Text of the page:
Wuhan Gets Its First Virus Martyr
The coronavirus has killed an early whistleblower. The question now is whether Beijing celebrates his sacrifice—or buries his story.
The coronavirus that first erupted in the central Chinese city of Wuhan only made global news in late January. But Li Wenliang tried to raise the alarm on it in December. He was one of eight doctors who posted accounts of the virus online, fearing that it showed human-to-human transmission. The response from the local government was to send police to threaten him and force him to sign a statement saying he wouldn’t make further trouble. The written statement said, “We solemnly warn you: If you keep being stubborn, with such impertinence, and continue this illegal activity, you will be brought to justice—is that understood?”
Li is now dead. His death was reported this morning by multiple outlets, including the highly respected Caixin and the party-owned Global Times. As news of his death spread like wildfire on social media, however, previous reports were deleted, as were threads about him—one of which had recorded 5 million comments—and the claim was put out that he had been “resuscitated” though was still “in critical condition.” It may be that Li was truly lingering on the edge of death. Or it may be that the government was terrified of the possibility of making a martyr. There are claims that Li’s body was literally strapped back into life support when the extent of public anger online became clear. In the end, his employer stated he had died at 2:58 am Friday.
Li was confirmed to have the virus on Feb. 1. At just 34 years old, Li is one of the youngest known victims of the coronavirus. He is not the first medical worker to die, which was the 62-year-old Liang Wudong, and he will not be the last. There are estimates that over 500 health care workers are already infected. It may be that official media is struggling to find a line to tell his story. While the whistleblowers have won applause from a central government eager to blame the local authorities for the failure, spreading news of his death is clearly much riskier, especially as Beijing cracks down on journalists, doctors, and ordinary citizens speaking out.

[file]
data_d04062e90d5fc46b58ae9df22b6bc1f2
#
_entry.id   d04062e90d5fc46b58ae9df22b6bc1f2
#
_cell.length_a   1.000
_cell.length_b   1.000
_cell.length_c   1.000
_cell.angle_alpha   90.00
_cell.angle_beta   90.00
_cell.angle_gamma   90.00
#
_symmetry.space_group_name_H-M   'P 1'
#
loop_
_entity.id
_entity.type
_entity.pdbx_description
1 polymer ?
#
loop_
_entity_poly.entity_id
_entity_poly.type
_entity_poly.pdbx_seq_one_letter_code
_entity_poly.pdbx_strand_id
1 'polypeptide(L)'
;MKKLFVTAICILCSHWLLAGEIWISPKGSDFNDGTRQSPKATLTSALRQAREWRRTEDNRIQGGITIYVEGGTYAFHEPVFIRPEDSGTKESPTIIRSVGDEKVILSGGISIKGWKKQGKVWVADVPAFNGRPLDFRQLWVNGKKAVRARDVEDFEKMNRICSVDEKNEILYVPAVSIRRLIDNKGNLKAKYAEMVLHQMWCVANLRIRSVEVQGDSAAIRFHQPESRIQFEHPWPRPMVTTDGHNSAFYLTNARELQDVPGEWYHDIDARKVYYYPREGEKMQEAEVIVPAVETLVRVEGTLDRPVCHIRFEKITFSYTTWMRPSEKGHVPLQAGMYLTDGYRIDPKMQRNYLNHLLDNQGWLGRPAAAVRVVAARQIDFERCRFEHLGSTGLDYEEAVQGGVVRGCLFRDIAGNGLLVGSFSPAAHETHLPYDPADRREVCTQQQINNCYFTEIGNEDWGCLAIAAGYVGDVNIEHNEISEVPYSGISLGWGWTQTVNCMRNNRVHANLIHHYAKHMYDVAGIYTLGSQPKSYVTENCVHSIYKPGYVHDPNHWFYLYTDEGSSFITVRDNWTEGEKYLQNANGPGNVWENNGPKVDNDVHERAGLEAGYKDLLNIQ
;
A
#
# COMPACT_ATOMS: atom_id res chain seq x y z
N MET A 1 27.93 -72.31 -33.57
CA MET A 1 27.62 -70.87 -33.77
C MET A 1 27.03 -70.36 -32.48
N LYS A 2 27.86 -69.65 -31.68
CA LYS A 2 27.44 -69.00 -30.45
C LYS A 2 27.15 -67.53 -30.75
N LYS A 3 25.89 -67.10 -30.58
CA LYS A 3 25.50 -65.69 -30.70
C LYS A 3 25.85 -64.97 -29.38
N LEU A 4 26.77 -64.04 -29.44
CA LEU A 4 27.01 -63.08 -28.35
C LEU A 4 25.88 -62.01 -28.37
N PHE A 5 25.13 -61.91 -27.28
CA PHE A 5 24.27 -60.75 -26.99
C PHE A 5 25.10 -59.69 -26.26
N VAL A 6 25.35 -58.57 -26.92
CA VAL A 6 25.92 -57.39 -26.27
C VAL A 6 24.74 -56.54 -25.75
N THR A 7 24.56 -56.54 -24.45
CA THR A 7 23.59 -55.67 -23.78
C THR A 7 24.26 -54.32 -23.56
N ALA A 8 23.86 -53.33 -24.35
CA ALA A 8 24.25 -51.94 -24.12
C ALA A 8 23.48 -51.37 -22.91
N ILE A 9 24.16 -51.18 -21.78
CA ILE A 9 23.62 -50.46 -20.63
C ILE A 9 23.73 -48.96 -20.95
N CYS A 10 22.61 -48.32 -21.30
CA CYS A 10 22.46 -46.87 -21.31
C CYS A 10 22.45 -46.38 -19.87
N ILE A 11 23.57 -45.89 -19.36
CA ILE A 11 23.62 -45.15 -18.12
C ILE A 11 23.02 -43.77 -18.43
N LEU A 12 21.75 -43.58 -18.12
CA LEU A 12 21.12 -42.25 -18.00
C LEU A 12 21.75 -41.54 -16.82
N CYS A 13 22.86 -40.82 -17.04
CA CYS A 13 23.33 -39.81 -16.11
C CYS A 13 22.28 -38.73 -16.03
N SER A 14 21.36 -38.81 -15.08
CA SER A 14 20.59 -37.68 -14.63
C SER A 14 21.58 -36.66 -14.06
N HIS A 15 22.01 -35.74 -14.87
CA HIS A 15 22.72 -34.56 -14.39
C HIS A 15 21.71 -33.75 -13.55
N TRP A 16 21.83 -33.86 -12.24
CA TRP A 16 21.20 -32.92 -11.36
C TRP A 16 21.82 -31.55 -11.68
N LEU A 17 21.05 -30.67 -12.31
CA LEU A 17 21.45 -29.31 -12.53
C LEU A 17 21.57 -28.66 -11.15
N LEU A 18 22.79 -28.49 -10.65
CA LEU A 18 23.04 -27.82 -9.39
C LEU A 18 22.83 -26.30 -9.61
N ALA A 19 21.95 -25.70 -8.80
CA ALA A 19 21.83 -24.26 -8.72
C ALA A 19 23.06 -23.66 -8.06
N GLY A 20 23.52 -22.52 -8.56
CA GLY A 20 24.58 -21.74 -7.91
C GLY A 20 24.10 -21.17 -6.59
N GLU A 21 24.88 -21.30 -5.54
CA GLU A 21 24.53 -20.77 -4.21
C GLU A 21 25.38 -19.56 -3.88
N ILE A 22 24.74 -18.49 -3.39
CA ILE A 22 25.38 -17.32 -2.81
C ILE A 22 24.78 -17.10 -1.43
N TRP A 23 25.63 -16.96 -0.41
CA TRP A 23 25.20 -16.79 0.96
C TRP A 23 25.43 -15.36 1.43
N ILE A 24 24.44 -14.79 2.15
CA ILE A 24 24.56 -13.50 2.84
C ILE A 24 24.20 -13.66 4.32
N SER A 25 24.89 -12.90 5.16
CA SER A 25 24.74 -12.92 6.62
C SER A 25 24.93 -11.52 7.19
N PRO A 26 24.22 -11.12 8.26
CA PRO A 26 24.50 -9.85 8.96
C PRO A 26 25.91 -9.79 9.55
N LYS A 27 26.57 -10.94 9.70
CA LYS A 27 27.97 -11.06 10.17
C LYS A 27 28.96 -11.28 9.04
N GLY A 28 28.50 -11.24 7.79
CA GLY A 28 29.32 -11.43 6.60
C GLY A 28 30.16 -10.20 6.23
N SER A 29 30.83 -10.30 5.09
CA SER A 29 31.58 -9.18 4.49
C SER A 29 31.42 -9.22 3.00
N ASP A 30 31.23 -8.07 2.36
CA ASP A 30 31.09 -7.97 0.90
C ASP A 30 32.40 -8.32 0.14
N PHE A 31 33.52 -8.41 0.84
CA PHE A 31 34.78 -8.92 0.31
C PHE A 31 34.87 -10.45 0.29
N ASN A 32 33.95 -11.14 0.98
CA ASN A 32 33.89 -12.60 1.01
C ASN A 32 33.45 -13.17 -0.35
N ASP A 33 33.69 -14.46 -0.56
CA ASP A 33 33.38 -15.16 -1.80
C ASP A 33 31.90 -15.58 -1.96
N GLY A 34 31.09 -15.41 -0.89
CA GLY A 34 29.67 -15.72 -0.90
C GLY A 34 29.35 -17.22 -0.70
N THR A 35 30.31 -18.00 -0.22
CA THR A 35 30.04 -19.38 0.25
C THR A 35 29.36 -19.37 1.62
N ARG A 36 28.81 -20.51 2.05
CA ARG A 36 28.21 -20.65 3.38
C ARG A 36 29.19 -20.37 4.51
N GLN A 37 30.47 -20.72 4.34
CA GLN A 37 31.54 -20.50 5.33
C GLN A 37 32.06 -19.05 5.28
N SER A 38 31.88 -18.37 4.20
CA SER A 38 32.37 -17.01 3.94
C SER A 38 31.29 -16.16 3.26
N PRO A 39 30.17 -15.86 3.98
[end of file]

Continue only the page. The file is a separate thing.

But Li’s death is not just because of the coronavirus. As the Confucian philosopher Mencius asked, “Is there any difference between killing a man with a stick and with a sword? … Is there any difference between doing it with a sword and with governmental measures?” The cover-up of the potential epidemic that Li and the others attempted to raise the alert on helped kill him—just as surely as it has helped condemn, so far, hundreds of others to death.
China puts special emphasis on its tradition of martyrdom. As with every old country, there’s a premodern tradition of people supposedly sacrificing themselves for the sake of the people or the kingdom, from the Warring States poet Qu Yuan to Yue Fei, executed during Song Dynasty intrigues. Those praised as historic martyrs are usually men, although sometimes women are included, most frequently as “pious widows” who killed themselves rather than remarry. And as in every new country—for the People’s Republic dates only to 1949—there’s a modern tradition of sacrifice for the nation and, in China’s case, the Communist Party.